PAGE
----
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There is a mass-luminosity relationship of the form $L \propto M^a$, where $a = 3.5$, that is is applicable to main-sequence stars. Is there a similar relationship that holds for brown dwarfs?

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  • $\begingroup$ See also astronomy.stackexchange.com/questions/32771/… $\endgroup$
    – ProfRob
    Jan 10, 2023 at 12:03
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    $\begingroup$ Thanks, @ProfRob. I've checked out the link and I found the formula for mass-luminosity-time relation given by you, however this is for Main-sequence only and not for brown dwarfs, right? $\endgroup$
    – user47732
    Jan 10, 2023 at 15:30

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The linked question applies specifically to brown dwarfs during their deuterium-burning phase, which lasts from 3-30 million years, depending on the brown dwarf mass. The conclusion there, is that there is a luminosity plateau, akin to the main-sequence, where luminosity is closely-related to mass. However, after that, the luminosity depends on both mass and age so there is no unique relationship between luminosity and mass and no simple relationship that can be written as a formula.

Details:

It is worth showing this diagram again (from Burrows et al. 1997) which shows the luminosity evolution of stars, brown dwarfs (and planets) as a function of age for different masses. The regions where there is a good relationship between luminosity and mass will be horizontal lines on this plot. The luminosity-mass relationship works in main sequence stars (especially low-mass main sequence stars) because their luminosity does not change for long periods after they have initiated nuclear burning.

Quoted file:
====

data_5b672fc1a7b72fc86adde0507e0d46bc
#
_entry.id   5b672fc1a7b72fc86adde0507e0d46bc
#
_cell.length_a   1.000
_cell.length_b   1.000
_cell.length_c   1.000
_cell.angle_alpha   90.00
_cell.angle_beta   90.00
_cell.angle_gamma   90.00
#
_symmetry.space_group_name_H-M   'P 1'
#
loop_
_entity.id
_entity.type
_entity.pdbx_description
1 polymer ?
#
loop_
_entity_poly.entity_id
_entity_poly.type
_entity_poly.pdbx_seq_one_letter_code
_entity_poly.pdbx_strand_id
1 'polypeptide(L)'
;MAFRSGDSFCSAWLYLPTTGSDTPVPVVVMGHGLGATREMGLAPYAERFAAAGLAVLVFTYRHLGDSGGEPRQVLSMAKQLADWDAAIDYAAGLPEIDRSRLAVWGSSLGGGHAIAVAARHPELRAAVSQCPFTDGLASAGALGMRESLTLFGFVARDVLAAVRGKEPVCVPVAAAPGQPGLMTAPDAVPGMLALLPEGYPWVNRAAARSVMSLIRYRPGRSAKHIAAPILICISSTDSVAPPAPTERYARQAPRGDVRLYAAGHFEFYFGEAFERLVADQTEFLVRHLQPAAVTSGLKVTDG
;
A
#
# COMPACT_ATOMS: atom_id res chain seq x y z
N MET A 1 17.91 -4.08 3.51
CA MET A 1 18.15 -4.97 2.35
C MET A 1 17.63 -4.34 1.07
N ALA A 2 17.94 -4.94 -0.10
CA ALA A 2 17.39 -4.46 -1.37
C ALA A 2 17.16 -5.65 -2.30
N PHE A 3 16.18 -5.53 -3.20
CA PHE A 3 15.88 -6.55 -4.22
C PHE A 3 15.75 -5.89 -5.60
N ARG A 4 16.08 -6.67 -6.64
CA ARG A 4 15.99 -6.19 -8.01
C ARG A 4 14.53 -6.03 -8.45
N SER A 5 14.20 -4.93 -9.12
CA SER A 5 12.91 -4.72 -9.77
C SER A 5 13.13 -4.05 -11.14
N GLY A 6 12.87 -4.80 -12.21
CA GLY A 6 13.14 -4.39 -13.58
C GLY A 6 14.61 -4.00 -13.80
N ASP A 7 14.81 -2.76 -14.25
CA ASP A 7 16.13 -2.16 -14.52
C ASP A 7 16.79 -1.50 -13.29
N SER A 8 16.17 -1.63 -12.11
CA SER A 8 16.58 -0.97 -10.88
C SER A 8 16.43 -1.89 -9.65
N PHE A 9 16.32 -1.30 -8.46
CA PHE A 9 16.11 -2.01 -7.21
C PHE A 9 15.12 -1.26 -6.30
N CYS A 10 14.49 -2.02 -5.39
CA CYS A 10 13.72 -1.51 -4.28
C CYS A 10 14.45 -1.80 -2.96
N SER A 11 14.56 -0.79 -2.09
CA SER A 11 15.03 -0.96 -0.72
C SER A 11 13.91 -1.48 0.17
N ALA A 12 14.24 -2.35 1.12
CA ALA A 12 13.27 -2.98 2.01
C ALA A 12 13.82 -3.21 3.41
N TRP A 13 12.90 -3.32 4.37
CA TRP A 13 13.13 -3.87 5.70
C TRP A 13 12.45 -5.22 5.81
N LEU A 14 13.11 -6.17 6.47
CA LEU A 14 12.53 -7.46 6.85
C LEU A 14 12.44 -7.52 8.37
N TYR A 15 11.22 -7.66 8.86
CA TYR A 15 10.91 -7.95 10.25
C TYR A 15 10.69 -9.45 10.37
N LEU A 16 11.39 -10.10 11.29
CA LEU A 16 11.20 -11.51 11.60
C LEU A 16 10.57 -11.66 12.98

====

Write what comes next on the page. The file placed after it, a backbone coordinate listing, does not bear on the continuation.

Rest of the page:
Thes situation for brown dwarfs is far more complex (the green lines). During deuterium-burning, the green curves are more-or-less flat, implying a close relationship between mass and luminosity. Thereafter you see that brown dwarfs continuously cool and therefore the luminosity is a function of both mass and age. By looking at the wobbling of the cooling curves and the fact that some of the curves meet or even cross at certain ages, you can see that there is no simple mathematical formula that can be written down to represent this relationship - one must use the theoretical curves (and different models can have significant disagreements in detail). There is probably a luminosity-mass relationship at a given age, but in general, you wouldn't know the age of a brown dwarf.

So, for example, if you know the luminosity is $10^{-4}$ solar luminosities, the plots below show that if you don't know the age, the object could have a mass anywhere between 0.004 - 0.07 solar masses.

Luminosity evolution from Burrows (1997)

Incidentally, it is worth noting that there isn't a single power-law formula relating luminosity and mass across the whole main sequence and that for stars of about 0.8 solar masses or higher, one should also take account of (or correct for) the age of the star. For example, the Sun is about a factor of 1.5 more luminous than when it started on the main sequence, but its mass is almost the same (slightly less actually).

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  • $\begingroup$ Thanks a lot!. So there isn't a equation for it, Right? and What if the mass given from the Mass- luminosity relation equation can vary a bit, So that I don't have to supply the age of the star? $\endgroup$
    – user47732
    Jan 10, 2023 at 12:01
  • $\begingroup$ @ScienceAJ I don;t understand your comments. You asked if there is a mass-luminosity relationship. No, there isn't. There is some sort of mass-luminosity-age relationship. If you ignore the age, then you can see that at a given luminosity the brown dwarf could have almost any mass within the brown dwarf (or planetary) regime. $\endgroup$
    – ProfRob
    Jan 10, 2023 at 12:49
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    $\begingroup$ Thanks a lot!. Moreover what do you mean by a simple formula, by that do you mean that there is not formulated formula at all or there is some complex formula? $\endgroup$
    – user47732
    Jan 11, 2023 at 13:16
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    $\begingroup$ Thanks a lot!. So can the Main-sequence formula be interchanged with Brown dwarf equation ? $\endgroup$
    – user47732
    Jan 11, 2023 at 14:30
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    $\begingroup$ Thanks. Alright, @ProfRob $\endgroup$
    – user47732
    Jan 11, 2023 at 14:33

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